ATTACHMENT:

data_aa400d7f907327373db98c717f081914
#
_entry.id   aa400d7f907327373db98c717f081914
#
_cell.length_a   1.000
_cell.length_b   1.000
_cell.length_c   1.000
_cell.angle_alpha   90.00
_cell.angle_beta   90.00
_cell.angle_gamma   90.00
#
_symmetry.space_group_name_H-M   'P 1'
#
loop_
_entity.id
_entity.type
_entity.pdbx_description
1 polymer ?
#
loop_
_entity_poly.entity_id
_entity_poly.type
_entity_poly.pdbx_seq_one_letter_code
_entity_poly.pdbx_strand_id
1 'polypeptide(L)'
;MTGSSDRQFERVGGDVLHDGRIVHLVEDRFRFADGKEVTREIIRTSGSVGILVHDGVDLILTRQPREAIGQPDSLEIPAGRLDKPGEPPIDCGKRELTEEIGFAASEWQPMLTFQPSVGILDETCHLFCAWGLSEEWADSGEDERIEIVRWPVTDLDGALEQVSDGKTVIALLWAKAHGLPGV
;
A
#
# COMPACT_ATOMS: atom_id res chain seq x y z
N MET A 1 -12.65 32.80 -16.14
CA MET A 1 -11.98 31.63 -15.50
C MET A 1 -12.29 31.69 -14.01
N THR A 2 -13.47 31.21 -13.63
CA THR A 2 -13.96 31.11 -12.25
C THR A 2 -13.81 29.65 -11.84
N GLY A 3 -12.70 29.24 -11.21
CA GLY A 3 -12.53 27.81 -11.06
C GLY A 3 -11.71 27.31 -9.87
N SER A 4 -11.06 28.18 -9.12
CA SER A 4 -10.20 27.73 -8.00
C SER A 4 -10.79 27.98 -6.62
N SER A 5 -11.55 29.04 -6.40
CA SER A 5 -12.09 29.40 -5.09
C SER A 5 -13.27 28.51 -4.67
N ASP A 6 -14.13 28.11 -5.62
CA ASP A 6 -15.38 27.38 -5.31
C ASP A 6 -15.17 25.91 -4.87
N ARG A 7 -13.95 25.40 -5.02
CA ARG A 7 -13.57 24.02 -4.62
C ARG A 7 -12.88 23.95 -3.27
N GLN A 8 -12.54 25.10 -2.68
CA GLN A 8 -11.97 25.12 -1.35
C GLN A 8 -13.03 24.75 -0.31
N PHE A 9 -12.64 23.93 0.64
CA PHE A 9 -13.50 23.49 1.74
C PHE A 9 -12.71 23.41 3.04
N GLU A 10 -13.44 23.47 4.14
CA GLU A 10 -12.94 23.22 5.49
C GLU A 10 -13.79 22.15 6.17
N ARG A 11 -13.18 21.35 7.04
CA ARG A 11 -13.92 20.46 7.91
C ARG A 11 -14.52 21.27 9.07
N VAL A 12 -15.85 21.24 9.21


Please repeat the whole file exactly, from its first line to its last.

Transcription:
data_aa400d7f907327373db98c717f081914
#
_entry.id   aa400d7f907327373db98c717f081914
#
_cell.length_a   1.000
_cell.length_b   1.000
_cell.length_c   1.000
_cell.angle_alpha   90.00
_cell.angle_beta   90.00
_cell.angle_gamma   90.00
#
_symmetry.space_group_name_H-M   'P 1'
#
loop_
_entity.id
_entity.type
_entity.pdbx_description
1 polymer ?
#
loop_
_entity_poly.entity_id
_entity_poly.type
_entity_poly.pdbx_seq_one_letter_code
_entity_poly.pdbx_strand_id
1 'polypeptide(L)'
;MTGSSDRQFERVGGDVLHDGRIVHLVEDRFRFADGKEVTREIIRTSGSVGILVHDGVDLILTRQPREAIGQPDSLEIPAGRLDKPGEPPIDCGKRELTEEIGFAASEWQPMLTFQPSVGILDETCHLFCAWGLSEEWADSGEDERIEIVRWPVTDLDGALEQVSDGKTVIALLWAKAHGLPGV
;
A
#
# COMPACT_ATOMS: atom_id res chain seq x y z
N MET A 1 -12.65 32.80 -16.14
CA MET A 1 -11.98 31.63 -15.50
C MET A 1 -12.29 31.69 -14.01
N THR A 2 -13.47 31.21 -13.63
CA THR A 2 -13.96 31.11 -12.25
C THR A 2 -13.81 29.65 -11.84
N GLY A 3 -12.70 29.24 -11.21
CA GLY A 3 -12.53 27.81 -11.06
C GLY A 3 -11.71 27.31 -9.87
N SER A 4 -11.06 28.18 -9.12
CA SER A 4 -10.20 27.73 -8.00
C SER A 4 -10.79 27.98 -6.62
N SER A 5 -11.55 29.04 -6.40
CA SER A 5 -12.09 29.40 -5.09
C SER A 5 -13.27 28.51 -4.67
N ASP A 6 -14.13 28.11 -5.62
CA ASP A 6 -15.38 27.38 -5.31
C ASP A 6 -15.17 25.91 -4.87
N ARG A 7 -13.95 25.40 -5.02
CA ARG A 7 -13.57 24.02 -4.62
C ARG A 7 -12.88 23.95 -3.27
N GLN A 8 -12.54 25.10 -2.68
CA GLN A 8 -11.97 25.12 -1.35
C GLN A 8 -13.03 24.75 -0.31
N PHE A 9 -12.64 23.93 0.64
CA PHE A 9 -13.50 23.49 1.74
C PHE A 9 -12.71 23.41 3.04
N GLU A 10 -13.44 23.47 4.14
CA GLU A 10 -12.94 23.22 5.49
C GLU A 10 -13.79 22.15 6.17
N ARG A 11 -13.18 21.35 7.04
CA ARG A 11 -13.92 20.46 7.91
C ARG A 11 -14.52 21.27 9.07
N VAL A 12 -15.85 21.24 9.21